Meanwhile, Francisco had tried to text Maria daily but could not reach her. Maria was puzzled that Francisco had not called and forgot that she had purposely blocked him after she ran out of Francisco’s apartment. Francisco had sent over a note and flowers, asking to meet him late one night after the evening prayers. But Maria had not shown up as she had not yet decided what to do.

When Maria learned of the details of Junior’s funeral, she purposely decided she would sit with the rest of her schoolmates from De La Salle. Elena came by to sit with her and held her hand. Maria needed Elena’s support for what she would do next.

After Francisco ended his eulogy, the funeral director asked if anyone else wanted to say a few words. The Mayor of San Francisco—the sister city of Diliman—was first. Rick Chin, who looked to be in his early 40s spoke of the first time he hosted Junior in San Francisco and how they were teamed up during a Karaoke contest and sang “I left my heart in San Francisco” together.

Evidently the Mayor, who was a transexual, sang the soprano part while Junior sang baritone. The audience nervously laughed when the Mayor emphasized his trans-gender status but politely applauded at the end.

After the Mayor, the funeral director asked if anyone else wanted to share. Maria squeezed Elena’s hand and made her way up to the podium—walking past the Mendoza family, including Francisco and Ofelia.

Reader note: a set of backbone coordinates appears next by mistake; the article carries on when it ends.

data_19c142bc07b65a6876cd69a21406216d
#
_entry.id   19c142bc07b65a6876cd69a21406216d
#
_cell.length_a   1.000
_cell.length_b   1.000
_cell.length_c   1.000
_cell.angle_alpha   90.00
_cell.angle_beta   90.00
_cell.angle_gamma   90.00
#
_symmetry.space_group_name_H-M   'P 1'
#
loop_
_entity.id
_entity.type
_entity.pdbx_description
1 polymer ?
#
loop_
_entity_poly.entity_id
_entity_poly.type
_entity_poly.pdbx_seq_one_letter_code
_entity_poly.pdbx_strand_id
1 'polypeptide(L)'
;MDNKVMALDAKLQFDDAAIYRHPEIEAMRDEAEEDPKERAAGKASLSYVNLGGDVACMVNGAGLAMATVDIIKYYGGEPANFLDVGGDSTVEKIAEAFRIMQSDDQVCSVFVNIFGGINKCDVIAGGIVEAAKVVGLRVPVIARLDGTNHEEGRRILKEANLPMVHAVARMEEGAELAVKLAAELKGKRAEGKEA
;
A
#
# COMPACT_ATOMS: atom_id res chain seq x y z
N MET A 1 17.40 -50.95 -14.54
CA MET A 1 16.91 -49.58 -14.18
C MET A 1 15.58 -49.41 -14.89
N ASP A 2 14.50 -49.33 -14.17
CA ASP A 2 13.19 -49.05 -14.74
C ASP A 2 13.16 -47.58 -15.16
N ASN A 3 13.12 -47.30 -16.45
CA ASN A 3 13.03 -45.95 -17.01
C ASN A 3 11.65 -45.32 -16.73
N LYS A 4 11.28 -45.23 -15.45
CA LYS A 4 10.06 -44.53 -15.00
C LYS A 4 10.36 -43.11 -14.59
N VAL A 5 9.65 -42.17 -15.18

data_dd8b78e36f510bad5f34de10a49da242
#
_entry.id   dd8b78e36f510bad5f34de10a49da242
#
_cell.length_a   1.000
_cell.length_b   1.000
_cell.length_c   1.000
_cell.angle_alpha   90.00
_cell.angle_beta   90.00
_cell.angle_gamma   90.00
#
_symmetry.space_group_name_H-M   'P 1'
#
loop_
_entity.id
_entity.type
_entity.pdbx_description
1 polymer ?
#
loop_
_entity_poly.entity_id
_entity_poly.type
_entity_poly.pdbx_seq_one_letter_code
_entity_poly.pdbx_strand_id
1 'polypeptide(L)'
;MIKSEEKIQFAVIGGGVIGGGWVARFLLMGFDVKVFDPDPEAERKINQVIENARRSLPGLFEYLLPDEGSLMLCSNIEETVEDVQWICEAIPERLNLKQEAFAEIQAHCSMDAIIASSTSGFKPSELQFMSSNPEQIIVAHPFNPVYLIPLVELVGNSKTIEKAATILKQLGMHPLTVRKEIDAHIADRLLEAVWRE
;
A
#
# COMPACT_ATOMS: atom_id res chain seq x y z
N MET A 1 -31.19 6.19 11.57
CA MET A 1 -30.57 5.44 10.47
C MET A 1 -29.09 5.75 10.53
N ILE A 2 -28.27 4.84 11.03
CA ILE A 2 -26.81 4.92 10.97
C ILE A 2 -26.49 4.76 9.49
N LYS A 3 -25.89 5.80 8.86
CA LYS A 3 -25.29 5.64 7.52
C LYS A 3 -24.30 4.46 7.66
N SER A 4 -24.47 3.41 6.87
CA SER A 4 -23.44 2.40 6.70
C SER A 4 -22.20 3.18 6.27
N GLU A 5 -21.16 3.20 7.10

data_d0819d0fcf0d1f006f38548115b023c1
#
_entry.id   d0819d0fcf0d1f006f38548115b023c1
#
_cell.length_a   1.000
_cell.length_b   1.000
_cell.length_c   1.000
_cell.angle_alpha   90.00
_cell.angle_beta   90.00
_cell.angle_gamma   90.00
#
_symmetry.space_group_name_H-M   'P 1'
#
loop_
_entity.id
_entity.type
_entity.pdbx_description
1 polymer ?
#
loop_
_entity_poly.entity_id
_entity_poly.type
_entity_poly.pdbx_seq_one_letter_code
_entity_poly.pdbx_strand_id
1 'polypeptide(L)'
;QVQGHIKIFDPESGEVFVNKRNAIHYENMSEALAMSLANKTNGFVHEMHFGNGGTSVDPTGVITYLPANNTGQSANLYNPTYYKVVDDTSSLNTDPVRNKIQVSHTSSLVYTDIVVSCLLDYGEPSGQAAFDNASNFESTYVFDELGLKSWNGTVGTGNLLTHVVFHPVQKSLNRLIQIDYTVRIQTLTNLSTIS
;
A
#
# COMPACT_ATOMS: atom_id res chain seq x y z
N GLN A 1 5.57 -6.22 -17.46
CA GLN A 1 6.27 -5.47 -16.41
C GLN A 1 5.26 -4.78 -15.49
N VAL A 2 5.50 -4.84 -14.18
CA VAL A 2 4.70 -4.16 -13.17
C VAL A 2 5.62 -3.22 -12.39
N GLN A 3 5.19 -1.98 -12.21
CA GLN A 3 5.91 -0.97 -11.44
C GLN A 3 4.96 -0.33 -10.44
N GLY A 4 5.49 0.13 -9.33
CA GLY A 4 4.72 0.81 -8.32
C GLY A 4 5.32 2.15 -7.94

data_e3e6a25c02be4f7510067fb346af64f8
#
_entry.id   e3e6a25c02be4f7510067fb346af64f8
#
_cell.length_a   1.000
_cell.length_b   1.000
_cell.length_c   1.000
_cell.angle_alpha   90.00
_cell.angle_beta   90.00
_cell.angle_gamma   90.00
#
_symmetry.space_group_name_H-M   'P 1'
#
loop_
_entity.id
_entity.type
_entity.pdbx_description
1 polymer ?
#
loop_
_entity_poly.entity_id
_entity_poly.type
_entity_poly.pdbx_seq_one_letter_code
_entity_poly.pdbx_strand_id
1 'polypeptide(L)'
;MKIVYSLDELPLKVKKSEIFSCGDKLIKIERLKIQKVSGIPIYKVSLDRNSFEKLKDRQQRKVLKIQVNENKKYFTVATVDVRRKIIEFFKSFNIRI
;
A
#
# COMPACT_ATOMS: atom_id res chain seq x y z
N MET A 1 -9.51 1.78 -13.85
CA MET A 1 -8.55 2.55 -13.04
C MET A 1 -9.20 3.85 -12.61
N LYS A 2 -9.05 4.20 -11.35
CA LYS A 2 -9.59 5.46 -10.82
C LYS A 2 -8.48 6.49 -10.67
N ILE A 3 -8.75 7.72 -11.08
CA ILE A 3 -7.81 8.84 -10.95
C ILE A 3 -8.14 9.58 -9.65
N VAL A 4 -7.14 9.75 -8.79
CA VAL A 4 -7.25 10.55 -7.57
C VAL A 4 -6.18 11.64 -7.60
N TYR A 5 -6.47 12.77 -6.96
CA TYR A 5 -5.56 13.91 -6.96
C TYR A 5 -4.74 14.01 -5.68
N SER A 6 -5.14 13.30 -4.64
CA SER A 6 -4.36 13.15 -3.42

“Good evening. My name is Maria. I am a nursing student at De La Salle University and Mayor Mendoza was a major influence in my life. I come from a very poor family in Davao and only after meeting Mayor Mendoza was I able to get accepted at De La Salle University. When I came to Diliman to attend St. Mary’s School, I didn’t know anyone but became best friends with Elena. We became hostesses for San Miguel Company, met Monsignor Cadabana and eventually Mayor Mendoza, who hired me to be his Special Assistant for Special Activities.”

“I’ve learned a lot from Mayor Mendoza. He encouraged me to be the strongest person I could ever be. He encouraged and supported me in my dream of becoming a nurse. He knew I could not afford the tuition and he and Monsignor Cadabana developed a work study program for nursing students like me.”

Monsignor Cadabana was shocked to hear those words because he had nothing to do with the work study program. He and Junior were very close, had some secret business dealings which Junior had to purposely hide because Junior had not disclosed them as required by law but the work study program was not something Cadabana had any knowledge of.

“But Mayor Mendoza did more than that,” continued Maria. “He established a scholarship for nursing students to study abroad. And I want to publicly thank the Mendoza family for their offer for me to be the first recipient of the Mayor Mendoza scholarship to study at the University of San Francisco. Mayor Chin, I hope to see you there next week when school starts. I hope I can sing a better “I left my heart in San Francisco” than Mayor Mendoza.”